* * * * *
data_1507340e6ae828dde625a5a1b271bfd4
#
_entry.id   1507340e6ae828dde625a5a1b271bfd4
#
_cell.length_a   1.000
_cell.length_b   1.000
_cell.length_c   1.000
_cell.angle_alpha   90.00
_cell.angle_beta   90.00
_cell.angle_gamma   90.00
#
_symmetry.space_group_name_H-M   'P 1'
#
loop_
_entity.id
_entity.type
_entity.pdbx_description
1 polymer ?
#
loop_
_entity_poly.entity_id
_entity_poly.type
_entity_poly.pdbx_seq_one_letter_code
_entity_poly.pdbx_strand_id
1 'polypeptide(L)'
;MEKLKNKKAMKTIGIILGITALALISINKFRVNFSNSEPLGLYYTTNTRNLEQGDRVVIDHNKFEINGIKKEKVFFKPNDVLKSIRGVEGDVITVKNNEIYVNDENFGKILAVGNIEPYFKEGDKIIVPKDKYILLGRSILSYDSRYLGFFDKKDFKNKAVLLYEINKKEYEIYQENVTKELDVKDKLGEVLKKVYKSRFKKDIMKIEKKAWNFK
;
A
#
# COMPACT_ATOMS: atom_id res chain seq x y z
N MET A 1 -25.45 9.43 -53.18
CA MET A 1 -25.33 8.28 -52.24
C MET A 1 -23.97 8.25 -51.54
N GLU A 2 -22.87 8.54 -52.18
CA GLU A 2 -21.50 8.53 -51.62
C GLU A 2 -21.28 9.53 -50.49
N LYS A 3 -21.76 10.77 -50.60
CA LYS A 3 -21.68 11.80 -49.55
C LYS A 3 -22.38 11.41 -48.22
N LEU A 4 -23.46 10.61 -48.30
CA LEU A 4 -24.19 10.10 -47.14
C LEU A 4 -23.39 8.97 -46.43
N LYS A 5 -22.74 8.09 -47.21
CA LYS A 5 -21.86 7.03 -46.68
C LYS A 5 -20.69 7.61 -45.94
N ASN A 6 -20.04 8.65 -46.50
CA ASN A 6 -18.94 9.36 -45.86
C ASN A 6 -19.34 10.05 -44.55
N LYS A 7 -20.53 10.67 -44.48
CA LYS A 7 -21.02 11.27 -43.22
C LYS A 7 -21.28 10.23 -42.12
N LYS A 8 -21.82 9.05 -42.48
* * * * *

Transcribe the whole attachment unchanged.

data_1507340e6ae828dde625a5a1b271bfd4
#
_entry.id   1507340e6ae828dde625a5a1b271bfd4
#
_cell.length_a   1.000
_cell.length_b   1.000
_cell.length_c   1.000
_cell.angle_alpha   90.00
_cell.angle_beta   90.00
_cell.angle_gamma   90.00
#
_symmetry.space_group_name_H-M   'P 1'
#
loop_
_entity.id
_entity.type
_entity.pdbx_description
1 polymer ?
#
loop_
_entity_poly.entity_id
_entity_poly.type
_entity_poly.pdbx_seq_one_letter_code
_entity_poly.pdbx_strand_id
1 'polypeptide(L)'
;MEKLKNKKAMKTIGIILGITALALISINKFRVNFSNSEPLGLYYTTNTRNLEQGDRVVIDHNKFEINGIKKEKVFFKPNDVLKSIRGVEGDVITVKNNEIYVNDENFGKILAVGNIEPYFKEGDKIIVPKDKYILLGRSILSYDSRYLGFFDKKDFKNKAVLLYEINKKEYEIYQENVTKELDVKDKLGEVLKKVYKSRFKKDIMKIEKKAWNFK
;
A
#
# COMPACT_ATOMS: atom_id res chain seq x y z
N MET A 1 -25.45 9.43 -53.18
CA MET A 1 -25.33 8.28 -52.24
C MET A 1 -23.97 8.25 -51.54
N GLU A 2 -22.87 8.54 -52.18
CA GLU A 2 -21.50 8.53 -51.62
C GLU A 2 -21.28 9.53 -50.49
N LYS A 3 -21.76 10.77 -50.60
CA LYS A 3 -21.68 11.80 -49.55
C LYS A 3 -22.38 11.41 -48.22
N LEU A 4 -23.46 10.61 -48.30
CA LEU A 4 -24.19 10.10 -47.14
C LEU A 4 -23.39 8.97 -46.43
N LYS A 5 -22.74 8.09 -47.21
CA LYS A 5 -21.86 7.03 -46.68
C LYS A 5 -20.69 7.61 -45.94
N ASN A 6 -20.04 8.65 -46.50
CA ASN A 6 -18.94 9.36 -45.86
C ASN A 6 -19.34 10.05 -44.55
N LYS A 7 -20.53 10.67 -44.48
CA LYS A 7 -21.02 11.27 -43.22
C LYS A 7 -21.28 10.23 -42.12
N LYS A 8 -21.82 9.05 -42.48